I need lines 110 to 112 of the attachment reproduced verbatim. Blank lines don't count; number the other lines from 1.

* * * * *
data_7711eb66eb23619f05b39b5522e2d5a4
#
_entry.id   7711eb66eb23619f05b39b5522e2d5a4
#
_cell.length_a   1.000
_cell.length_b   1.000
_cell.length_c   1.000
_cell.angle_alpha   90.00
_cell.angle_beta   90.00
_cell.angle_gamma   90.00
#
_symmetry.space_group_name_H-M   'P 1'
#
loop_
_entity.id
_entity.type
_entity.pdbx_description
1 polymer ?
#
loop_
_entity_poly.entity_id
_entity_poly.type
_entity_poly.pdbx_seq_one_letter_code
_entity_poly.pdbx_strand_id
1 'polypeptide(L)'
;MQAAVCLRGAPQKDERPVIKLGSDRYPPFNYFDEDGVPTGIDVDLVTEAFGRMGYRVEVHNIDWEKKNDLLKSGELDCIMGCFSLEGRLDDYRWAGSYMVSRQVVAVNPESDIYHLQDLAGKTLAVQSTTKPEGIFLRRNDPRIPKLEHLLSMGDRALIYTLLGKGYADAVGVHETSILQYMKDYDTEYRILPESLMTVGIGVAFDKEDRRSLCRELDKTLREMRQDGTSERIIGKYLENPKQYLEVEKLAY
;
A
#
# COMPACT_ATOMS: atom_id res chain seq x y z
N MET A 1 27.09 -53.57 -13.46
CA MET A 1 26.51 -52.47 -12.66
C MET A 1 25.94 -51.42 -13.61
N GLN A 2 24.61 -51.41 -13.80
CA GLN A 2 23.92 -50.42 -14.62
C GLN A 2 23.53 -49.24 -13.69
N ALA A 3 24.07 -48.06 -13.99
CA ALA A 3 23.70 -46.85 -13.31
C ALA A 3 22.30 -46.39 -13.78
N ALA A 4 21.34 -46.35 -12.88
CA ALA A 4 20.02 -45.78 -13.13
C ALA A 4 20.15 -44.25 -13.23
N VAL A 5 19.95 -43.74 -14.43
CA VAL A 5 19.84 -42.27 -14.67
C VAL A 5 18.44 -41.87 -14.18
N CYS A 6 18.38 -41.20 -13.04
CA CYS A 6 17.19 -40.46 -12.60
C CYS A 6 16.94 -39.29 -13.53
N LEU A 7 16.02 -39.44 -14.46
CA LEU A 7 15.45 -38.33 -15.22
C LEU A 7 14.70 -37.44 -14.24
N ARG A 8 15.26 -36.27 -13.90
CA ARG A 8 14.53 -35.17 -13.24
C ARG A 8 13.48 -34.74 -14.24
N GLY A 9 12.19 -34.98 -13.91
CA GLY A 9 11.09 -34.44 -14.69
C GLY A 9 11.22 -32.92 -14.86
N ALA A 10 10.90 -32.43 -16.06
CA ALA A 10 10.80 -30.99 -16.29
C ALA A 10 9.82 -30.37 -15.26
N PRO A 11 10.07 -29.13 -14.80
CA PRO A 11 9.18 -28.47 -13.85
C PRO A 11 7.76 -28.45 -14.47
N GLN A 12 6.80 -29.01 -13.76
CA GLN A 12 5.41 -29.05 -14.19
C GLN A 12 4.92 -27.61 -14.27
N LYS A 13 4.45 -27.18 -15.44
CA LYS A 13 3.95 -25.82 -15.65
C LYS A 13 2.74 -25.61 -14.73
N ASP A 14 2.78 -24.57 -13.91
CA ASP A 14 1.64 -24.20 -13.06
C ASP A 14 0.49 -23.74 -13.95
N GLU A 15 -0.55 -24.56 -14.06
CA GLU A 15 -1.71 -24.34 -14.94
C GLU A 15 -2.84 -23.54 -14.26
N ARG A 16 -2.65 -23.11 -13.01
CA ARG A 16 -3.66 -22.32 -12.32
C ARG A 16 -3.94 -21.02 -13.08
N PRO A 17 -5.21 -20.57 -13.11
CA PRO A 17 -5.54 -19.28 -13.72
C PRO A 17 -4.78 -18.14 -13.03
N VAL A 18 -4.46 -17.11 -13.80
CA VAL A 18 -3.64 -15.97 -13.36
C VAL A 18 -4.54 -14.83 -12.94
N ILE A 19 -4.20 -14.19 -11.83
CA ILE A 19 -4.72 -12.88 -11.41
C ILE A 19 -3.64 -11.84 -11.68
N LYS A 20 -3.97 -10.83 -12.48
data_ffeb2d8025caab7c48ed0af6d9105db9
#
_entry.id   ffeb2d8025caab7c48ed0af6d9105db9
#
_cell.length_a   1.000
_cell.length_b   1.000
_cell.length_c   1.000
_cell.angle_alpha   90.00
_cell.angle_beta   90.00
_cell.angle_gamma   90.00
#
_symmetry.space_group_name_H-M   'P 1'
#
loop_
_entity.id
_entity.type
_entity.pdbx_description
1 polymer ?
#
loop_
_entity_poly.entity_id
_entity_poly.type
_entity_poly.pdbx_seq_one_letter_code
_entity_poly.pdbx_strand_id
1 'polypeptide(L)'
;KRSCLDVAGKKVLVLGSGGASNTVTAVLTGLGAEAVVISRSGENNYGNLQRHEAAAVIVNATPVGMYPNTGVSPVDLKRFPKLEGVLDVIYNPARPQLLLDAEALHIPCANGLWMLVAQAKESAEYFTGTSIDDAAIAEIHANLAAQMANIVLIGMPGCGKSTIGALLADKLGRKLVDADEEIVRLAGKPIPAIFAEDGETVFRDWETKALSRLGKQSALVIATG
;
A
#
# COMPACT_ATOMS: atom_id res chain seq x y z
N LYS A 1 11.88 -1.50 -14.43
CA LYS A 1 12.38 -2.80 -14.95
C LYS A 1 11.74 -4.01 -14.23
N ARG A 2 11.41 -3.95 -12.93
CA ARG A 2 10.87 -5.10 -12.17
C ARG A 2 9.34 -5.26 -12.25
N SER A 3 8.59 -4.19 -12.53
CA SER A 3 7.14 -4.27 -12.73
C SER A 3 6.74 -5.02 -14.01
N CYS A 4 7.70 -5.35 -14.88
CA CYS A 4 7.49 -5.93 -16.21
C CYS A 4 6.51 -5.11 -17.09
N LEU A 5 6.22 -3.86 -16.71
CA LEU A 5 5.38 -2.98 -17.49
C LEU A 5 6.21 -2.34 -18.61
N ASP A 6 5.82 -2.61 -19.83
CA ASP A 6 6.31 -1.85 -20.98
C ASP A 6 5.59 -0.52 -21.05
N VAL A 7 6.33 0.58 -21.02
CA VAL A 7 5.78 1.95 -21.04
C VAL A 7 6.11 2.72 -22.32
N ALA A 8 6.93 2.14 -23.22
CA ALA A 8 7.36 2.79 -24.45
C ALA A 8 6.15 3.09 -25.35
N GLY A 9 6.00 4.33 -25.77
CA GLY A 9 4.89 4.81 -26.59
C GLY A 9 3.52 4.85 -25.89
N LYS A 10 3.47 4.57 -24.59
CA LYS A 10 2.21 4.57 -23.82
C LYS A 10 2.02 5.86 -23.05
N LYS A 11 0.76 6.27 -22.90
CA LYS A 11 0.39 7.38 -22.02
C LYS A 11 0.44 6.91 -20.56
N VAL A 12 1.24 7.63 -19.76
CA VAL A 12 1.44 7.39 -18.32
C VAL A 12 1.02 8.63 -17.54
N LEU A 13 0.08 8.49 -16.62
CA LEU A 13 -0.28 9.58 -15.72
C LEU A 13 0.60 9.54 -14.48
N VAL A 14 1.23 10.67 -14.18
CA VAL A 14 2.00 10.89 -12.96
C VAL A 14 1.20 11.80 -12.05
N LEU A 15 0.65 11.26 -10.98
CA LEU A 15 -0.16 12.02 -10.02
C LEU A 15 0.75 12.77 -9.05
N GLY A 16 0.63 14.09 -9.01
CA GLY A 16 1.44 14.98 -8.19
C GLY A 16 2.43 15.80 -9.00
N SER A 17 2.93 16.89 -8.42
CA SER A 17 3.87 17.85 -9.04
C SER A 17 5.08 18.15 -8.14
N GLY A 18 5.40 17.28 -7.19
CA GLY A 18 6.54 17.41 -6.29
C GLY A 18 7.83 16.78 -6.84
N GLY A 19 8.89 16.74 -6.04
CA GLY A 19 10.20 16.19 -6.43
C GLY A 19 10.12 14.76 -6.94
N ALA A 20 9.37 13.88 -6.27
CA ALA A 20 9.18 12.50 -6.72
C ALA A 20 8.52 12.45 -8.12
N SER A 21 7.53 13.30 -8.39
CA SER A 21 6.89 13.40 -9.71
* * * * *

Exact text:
_entity_poly.type
_entity_poly.pdbx_seq_one_letter_code
_entity_poly.pdbx_strand_id